Militants linked to al-Qaeda are pushing towards Baghdad after after capturing a town only 90km to its north, in a lightning three-day offensive the Iraqi government has failed to stop.
The jihadists from the Islamic State of Iraq and Syria (ISIS) have control of several cities in the province of Nineveh including Monday's spectacular assault on Mosul, a city of two million, where as many as 500,000 have fled their homes. They also captured the Turkish consulate in the city, taking dozens of diplomats hostage.
Local officials and witnesses have told Agence France Presse that ISIS fighters have seized the town of Dhuluiyah, 90km from the capital on Thursday and the nearby Muatassam area has also fallen to the Sunni militants.
Spokesperson Abu Mohammed al-Adnani promised that the battle would "rage" on Baghdad and Karbala - a city south-west of the capital considered one of the holiest sites for Shi'ite Muslims, AFP reports.
In an audio released by the Site Intelligence Group, a spokesperson for ISIS calls on his men to keep fighting, saying they have a score to settle and must march on to Baghad.
The militants were repulsed in heavy fighting when they tried to enter Samarra, to the north, bypassing it and heading to Dhuluiyah. State television said security forces responded with air strikes, and residents said the fighting subsided without the militants entering Samarra.
Tikrit - the hometown of executed dictator Saddam Hussein - was the second provincial capital to fall on Wednesday as the jihadists and their allies captured a string of mainly Sunni Arab towns where resentment against the Shi'ite-led government runs deep.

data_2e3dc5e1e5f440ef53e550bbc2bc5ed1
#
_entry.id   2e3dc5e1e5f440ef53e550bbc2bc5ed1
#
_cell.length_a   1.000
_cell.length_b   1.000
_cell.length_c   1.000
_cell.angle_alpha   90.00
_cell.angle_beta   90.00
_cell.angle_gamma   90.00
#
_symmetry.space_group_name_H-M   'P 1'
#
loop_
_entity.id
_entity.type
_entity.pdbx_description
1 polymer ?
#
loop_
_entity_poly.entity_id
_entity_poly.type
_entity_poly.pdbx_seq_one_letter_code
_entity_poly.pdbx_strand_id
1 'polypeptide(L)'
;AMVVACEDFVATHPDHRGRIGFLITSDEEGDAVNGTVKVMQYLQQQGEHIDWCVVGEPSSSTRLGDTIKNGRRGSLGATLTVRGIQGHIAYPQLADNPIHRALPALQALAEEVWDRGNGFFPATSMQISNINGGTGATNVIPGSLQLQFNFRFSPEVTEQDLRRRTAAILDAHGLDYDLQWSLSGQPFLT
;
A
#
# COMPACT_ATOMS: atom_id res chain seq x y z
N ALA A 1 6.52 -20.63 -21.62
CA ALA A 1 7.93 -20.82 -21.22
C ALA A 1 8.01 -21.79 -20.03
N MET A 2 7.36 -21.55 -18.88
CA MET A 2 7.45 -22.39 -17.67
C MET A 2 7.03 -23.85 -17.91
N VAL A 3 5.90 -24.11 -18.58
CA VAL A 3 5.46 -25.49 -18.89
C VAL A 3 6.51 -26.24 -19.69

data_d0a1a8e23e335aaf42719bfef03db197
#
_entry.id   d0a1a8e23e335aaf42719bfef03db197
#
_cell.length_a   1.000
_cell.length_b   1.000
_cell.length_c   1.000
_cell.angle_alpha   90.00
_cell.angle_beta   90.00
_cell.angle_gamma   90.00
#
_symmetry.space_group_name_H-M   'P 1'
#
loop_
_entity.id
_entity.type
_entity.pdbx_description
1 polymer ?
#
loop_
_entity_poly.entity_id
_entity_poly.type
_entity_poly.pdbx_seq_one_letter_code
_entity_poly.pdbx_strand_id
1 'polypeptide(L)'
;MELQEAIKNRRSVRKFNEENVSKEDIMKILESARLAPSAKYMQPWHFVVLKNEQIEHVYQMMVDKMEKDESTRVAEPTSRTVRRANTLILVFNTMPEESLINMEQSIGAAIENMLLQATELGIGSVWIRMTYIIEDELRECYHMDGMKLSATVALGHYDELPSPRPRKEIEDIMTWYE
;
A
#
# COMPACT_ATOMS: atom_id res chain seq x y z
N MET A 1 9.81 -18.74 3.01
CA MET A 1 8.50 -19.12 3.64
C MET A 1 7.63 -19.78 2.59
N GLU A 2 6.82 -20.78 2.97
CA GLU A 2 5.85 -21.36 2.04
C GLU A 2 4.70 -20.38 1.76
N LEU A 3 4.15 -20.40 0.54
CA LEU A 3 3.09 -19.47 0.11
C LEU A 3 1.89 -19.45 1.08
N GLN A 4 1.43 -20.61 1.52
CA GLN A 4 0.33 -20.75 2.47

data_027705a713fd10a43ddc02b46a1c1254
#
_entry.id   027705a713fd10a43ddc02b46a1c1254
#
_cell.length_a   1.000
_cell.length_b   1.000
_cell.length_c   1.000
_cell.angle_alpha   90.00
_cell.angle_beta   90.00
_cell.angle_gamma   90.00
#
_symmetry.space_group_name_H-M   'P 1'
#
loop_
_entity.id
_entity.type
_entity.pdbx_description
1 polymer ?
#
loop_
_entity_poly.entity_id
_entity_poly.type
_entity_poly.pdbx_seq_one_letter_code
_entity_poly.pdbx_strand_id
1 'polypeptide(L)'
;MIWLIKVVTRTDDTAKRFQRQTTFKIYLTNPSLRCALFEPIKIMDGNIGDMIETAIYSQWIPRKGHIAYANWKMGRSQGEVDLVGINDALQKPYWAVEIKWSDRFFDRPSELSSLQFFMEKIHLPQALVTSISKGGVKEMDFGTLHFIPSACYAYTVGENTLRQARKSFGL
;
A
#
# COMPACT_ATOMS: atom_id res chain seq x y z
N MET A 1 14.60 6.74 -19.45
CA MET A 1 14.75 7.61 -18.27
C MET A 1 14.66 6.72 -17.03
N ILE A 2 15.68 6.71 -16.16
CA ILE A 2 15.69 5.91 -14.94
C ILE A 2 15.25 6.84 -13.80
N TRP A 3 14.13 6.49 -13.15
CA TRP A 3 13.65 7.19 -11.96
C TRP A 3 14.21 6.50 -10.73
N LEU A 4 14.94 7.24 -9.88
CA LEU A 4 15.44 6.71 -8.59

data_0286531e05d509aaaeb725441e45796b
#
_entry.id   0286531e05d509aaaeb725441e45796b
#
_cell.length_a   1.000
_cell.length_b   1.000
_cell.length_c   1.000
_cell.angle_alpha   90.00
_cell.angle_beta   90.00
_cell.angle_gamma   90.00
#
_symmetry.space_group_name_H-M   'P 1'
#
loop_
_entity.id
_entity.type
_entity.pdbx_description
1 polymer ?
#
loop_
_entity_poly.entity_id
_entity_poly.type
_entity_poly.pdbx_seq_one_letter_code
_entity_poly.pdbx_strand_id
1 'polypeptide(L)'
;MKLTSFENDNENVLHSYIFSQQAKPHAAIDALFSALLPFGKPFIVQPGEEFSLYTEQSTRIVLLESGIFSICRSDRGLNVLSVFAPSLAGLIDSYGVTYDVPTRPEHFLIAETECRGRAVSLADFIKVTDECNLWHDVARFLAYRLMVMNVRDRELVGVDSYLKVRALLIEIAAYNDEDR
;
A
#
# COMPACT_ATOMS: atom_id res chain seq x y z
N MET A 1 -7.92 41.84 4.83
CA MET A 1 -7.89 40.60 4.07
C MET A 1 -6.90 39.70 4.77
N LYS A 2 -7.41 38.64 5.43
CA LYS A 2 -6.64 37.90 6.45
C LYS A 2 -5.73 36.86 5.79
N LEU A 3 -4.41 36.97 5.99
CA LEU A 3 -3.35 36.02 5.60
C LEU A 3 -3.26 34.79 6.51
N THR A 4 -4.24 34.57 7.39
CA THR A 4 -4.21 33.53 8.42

ISIS, which is also known as ISIL, also controls a large swathe of territory in eastern Syria in a campaign to set up a Sunni militant enclave straddling the border.
Abu Mohammed al-Adnani dismissed Prime Minister Nouri al-Maliki as woefully incompetent, calling him an "underwear salesman".
But Mr Maliki warned that the government would fight back against the jihadists and punish those in the security forces who fled, offering little or no resistance.
"We are dealing with the situation. We are not going to allow this to carry on - regardless of the price. We are getting ready, we are are organising."
He urged people in the region not to give up hope. "I would like to tell the people of Nineveh not to give in to the will of these people. We are with you, the State is with you, the army is with you - everyone in Iraq is with you. Even if the battle is a long one, we will not let you down because Iraq is facing a ferocious terrorist campaign."
Iraq's parliament is due to meet under urgency on Thursday to consider a request from the Prime Minister and the president's office to declare a state of emergency.
Meanwhile, Kurdish forces are in full control of Iraq's oil-rich city of Kirkuk after the federal army abandoned its bases there, according to a Kurdish military spokesman.
Kirkuk lies at the heart of a long-running dispute between the federal government in Baghdad and the Kurds, who run their own autonomous region in the north of the country and have an armed force called the peshmerga.
The United States is considering what support it can give, while the United Nations Security Council has condemned the attacks and will hold urgent talks on Thursday. It said the humanitarian situation around Mosul is "dire and is worsening by the moment".
Turkey's foreign minister warned there would be "harsh retaliation" if any of its citizens were harmed.